Almost as usual, Donald Trump and Hillary Clinton breezed to easy primary wins — this time in Arizona. However, Ted Cruz pulled out an impressive victory in Utah's caucus while Bernie Sanders did the same in Utah and Idaho. It's still a horse race.
Former presidential candidate and Mormon Mitt Romney's clout in Utah helped Cruz trounce Trump there. Romney has attacked Trump and recently endorsed Cruz.
The state's dominant Mormons also let it be clearly known that even without Romney's counsel, they don't like Trump. They're disturbed by his bombast, his profanity and, intriguingly, by his position to ban Muslims from the country. The Mormons are well aware of their own early persecution in America, and are particularly sensitive to discrimination against people because of their faith.
With nearly 60% of the vote counted in Utah, Cruz was declared the winner with 69% of the tally, followed by John Kasich with 16.8%. Donald Trump was bringing up the rear with just 14%. If Cruz finishes with 50% or more of the vote he'll take home all of Utah's 40 delegates.
Sanders was just as happy about his win in the Utah caucus. With nearly 22% of the vote counted, he was declared the winner with 76.2% of the tally to Clinton's 23.2%. With 100% of the vote counted in Idaho, Sanders ran away with a startling 78% of the vote to Clinton's 21.2%.
"I am enormously grateful to the people of Utah and Idaho for the tremendous voter turnouts that gave us victories with extremely large margins," said a delighted Sanders after a grumpier, quieter night earlier.
"The impressive numbers of young people and working-class people who participated in the process are exactly what the political revolution is all about. These decisive victories in Idaho and Utah give me confidence that we will continue to win major victories in the coming contests."
The evening didn't begin nearly so well for the two underdog candidates. Clinton trounced Sanders 58.2% to his 39.3% with most of the votes counted in Arizona, handing her 75 delegates.
Again, Clinton acted like she had already won her party's nomination by setting her sights on Trump in her victory speech.
"The last thing we need, my friends, are leaders who incite more fear," Clinton said, after referring to the terrorist attacks in Brussels.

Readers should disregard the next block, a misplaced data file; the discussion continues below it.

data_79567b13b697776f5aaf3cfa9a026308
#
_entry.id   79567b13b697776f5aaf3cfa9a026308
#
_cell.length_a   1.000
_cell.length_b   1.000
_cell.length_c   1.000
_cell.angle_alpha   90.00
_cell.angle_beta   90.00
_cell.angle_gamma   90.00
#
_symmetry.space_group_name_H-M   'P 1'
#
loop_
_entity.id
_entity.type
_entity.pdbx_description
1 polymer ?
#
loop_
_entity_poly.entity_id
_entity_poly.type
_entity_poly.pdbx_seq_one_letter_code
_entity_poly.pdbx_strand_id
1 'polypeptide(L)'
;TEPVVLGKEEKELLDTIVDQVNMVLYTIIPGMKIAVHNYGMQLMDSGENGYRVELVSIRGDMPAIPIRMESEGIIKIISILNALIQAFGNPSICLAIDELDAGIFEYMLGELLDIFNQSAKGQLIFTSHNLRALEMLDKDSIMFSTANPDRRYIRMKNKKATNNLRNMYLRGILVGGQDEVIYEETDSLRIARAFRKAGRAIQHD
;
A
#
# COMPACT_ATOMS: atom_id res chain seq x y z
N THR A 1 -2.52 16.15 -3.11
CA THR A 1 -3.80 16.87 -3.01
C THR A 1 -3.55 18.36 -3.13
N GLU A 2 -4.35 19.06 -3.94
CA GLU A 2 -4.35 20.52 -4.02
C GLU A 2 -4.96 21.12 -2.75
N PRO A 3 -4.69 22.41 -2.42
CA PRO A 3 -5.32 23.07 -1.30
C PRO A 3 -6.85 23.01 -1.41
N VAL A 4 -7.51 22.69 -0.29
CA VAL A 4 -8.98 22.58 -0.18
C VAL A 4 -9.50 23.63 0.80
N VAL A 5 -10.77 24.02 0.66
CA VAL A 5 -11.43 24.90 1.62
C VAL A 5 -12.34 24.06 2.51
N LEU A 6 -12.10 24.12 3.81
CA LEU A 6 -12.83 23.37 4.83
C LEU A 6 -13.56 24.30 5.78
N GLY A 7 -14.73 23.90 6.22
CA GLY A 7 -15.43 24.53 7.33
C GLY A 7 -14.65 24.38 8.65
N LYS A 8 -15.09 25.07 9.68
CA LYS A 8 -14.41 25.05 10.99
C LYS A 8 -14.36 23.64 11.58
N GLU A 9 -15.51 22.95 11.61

"In the face of terror, America doesn't panic. We don't build walls or turn our backs on our allies. We can't throw out everything we know about what works and what doesn't and start torturing," she added in a clear dig at Trump's recommendation earlier in the day to waterboard and torture terrorist suspects.
Trump breezed past Cruz in Arizona with 47% of the vote to Cruz's 24.7%, picking up all 58 delegates. Trump proved his appeal among immigration hardliners, who make up a large block of Republicans in the border state. Voter turnout in Arizona, Utah and Idaho was unusually high, with long lines — some snaking for blocks — at polling places and caucus sites. Ballot counting in Arizona was delayed as officials extended voting time so that everyone waiting could cast their ballot.
In an odd sidelight to the campaign on primary day, candidates' wives suddenly came front and center. Trump became furious over an ad featuring his wife, Melania, posing naked on a fur in his private jet taken 15 years ago in a photoshoot for GQ magazine.
"Meet Melania Trump, your next First Lady — or, you could support Ted Cruz Tuesday," stated the ad.
Trump tweeted, then deleted, a message that included a threat to Ted Cruz to "spill the beans about" Cruz's wife because of the "low level ad" featuring Melania. The ad, however, didn't come from the Cruz camp, but from an anti-Trump organisation seeking to rally Mormon voters, according to BuzzFeed. It was paid for by Make America Awesome that's "not authorised by any candidate or candidate committee," states a disclaimer on the ad.
Trump edited his tweet slightly and reposted it, but still threatened to "spill the beans" on Cruz's wife.
Cruz's wife, Heidi, left a job at Goldman Sachs to support his presidential bid. Her struggle with depression has been previously reported.
Here was Cruz's response to the Trump's Twitter threat, which he labelled #classless:
Mitt Romney got in his own spouse dig, taking aim at Trump's foreign wives. Trump's first wife, Ivana, was born in Czechoslovakia. His current third wife, Melania, is from Slovenia. Romney quipped at a dinner hosted by the National Republican Congressional Committee that they proved that there really are jobs Americans won't do.